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Subject: Stone sculpture

Stone sculpture

From: Niccolo Caldararo <caldararo>
Date: Friday, October 2, 1998
In a message dated 10/1-98-8:57:47 PM, you wrote:

>Of all fields in conservation, the question of
>consolidating outdoor stone is in probably the worst state.  Studies
>of treatments that are reported to work on one kind of stone seem to
>fail miserably on the next, and many seem eventually to promote
>rather than prevent further loss, as you are aware.  For stone
>objects that are deteriorating badly, particularly if they are to
>stay in the same conditions that caused the problem, the literature
>seems to indicate no sure way to consolidate what is still there,
>not to mention prevent further damage or adhering new restoration

I have to respectfully disagree with Barbara here.  I think there
has been a sufficient amount of research and re-analysis of earlier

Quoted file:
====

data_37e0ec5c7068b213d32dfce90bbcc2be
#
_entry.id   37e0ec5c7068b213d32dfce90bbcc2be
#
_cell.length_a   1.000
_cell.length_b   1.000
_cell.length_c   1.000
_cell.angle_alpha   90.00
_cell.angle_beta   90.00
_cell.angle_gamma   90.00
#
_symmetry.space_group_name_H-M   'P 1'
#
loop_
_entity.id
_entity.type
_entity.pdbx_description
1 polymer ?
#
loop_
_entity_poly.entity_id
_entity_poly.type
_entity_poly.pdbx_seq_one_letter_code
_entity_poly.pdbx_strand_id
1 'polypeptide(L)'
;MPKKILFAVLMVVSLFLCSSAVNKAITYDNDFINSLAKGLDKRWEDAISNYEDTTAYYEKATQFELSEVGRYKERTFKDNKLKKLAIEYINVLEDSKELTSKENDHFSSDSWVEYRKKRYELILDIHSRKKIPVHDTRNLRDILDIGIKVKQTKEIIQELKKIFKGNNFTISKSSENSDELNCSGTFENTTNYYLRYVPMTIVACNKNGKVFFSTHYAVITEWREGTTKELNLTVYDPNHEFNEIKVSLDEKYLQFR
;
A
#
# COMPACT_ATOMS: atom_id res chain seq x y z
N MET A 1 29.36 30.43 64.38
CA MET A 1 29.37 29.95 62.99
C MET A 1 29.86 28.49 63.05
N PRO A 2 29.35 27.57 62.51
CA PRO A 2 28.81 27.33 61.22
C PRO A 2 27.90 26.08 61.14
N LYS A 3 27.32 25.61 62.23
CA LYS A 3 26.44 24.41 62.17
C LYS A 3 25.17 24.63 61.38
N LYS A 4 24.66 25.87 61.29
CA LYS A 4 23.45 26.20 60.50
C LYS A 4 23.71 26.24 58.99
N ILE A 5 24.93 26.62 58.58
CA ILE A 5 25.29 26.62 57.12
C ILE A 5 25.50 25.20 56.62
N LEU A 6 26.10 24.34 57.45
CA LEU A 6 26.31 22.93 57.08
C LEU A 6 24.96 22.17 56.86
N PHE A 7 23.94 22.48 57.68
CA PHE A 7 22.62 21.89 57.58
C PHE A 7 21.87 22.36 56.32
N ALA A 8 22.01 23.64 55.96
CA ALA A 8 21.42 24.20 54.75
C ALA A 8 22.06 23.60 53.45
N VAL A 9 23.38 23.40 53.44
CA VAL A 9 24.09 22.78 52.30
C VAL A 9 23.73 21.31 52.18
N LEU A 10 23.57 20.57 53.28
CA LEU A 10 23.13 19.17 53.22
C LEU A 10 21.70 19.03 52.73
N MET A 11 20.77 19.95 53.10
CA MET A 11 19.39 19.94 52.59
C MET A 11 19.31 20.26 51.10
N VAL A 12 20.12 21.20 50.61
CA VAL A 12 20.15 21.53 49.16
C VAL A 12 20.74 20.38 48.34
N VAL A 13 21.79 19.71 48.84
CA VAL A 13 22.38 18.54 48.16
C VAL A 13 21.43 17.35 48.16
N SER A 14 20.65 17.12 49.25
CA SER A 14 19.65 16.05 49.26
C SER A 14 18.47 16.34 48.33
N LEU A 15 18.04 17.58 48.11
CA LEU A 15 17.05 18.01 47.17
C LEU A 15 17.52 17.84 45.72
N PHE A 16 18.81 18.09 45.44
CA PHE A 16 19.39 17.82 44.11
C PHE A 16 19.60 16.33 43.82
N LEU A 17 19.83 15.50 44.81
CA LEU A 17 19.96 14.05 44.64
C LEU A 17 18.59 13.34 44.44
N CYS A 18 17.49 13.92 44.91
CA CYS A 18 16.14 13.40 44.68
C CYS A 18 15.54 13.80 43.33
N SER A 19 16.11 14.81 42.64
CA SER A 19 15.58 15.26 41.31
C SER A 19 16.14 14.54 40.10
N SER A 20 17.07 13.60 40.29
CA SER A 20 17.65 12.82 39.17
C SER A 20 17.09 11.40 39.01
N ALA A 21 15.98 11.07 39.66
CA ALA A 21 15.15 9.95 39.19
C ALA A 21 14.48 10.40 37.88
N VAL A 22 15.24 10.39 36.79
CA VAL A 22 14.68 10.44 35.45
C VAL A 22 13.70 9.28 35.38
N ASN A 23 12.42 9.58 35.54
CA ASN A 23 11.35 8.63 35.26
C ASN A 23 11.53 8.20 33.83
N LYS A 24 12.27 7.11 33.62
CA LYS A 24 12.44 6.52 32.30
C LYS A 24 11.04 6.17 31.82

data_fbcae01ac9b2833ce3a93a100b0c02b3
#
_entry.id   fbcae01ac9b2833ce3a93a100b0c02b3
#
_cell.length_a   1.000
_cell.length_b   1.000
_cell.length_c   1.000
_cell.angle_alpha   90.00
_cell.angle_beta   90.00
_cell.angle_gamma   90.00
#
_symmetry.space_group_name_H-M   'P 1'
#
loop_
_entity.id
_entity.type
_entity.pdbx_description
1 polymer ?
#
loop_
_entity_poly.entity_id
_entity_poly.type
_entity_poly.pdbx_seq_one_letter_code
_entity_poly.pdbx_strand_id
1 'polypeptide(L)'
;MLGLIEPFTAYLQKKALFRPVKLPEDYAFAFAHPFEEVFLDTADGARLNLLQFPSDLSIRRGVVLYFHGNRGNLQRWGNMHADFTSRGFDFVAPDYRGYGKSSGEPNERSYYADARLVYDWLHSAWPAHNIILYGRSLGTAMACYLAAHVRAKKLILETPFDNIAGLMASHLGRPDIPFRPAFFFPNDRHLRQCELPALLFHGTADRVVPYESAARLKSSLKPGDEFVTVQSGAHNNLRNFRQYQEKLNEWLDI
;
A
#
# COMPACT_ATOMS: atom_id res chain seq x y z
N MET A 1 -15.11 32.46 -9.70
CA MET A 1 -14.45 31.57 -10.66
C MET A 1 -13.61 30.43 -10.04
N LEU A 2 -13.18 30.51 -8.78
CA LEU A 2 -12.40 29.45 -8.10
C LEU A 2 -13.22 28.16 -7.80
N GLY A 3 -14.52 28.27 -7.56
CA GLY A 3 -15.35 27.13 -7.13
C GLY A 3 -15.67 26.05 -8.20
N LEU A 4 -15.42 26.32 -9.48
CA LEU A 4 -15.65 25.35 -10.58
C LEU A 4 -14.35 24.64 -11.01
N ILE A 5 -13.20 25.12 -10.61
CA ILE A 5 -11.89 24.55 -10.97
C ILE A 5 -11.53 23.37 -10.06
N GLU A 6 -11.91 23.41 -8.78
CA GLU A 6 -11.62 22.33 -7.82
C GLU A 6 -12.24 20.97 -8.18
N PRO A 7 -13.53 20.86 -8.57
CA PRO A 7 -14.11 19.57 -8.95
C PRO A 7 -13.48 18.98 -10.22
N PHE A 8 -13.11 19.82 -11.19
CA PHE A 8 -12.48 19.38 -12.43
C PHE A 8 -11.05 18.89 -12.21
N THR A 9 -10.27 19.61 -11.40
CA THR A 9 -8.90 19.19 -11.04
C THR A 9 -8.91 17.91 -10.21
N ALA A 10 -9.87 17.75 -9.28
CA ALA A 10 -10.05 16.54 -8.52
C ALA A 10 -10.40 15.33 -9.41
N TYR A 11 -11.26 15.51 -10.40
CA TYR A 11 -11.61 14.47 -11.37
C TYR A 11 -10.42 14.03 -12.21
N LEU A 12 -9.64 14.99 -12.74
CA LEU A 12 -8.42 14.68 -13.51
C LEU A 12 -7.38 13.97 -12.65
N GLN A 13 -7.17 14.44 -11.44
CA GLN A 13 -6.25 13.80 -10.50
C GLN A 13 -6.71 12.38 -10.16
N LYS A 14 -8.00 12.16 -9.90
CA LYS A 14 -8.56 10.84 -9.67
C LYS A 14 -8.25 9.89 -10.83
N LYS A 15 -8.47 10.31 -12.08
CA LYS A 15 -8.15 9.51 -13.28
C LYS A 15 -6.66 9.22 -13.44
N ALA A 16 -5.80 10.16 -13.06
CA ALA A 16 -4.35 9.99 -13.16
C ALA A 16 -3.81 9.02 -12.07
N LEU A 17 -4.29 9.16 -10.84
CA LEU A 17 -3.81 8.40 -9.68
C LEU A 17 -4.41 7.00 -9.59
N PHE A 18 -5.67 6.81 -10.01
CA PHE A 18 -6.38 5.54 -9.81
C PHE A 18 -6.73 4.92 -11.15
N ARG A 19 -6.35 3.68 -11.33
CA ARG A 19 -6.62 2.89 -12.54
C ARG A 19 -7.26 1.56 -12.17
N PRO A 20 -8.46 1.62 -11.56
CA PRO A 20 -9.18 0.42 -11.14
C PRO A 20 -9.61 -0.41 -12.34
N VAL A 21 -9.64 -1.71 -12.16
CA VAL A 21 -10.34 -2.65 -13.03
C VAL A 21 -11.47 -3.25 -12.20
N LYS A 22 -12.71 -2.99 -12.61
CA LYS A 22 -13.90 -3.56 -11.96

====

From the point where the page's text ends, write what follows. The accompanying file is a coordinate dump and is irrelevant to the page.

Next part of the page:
treatments (see some of the very telling articles in the British
Museum's Early Advances in Conservation monogram, n. 65, 1988) for
conservators to base their treatment designs on.  However, I agree
with Charles Selwitz (1992) that often conservators or contractors
do not refer to the literature and either apply inappropriate
materials (without an understanding of the stone they are treating)
or fail to properly apply the materials.  Kurt Schmidt-Thomsen
stated the same problem in reviewing treatments he had done over a
decade (1979).  I think the main problem we see, is the lack of an
appropriate amount of research done prior to treatment, so that
conservators (or contractors from the trades who also take on these
jobs)  are not fully informed of the materials or stone.

Niccolo Caldararo
Director and Chief Conservator
Conservation Art Service

                  Conservation DistList Instance 12:34
                 Distributed: Saturday, October 3, 1998
                       Message Id: cdl-12-34-001
Received on Friday, 2 October, 1998

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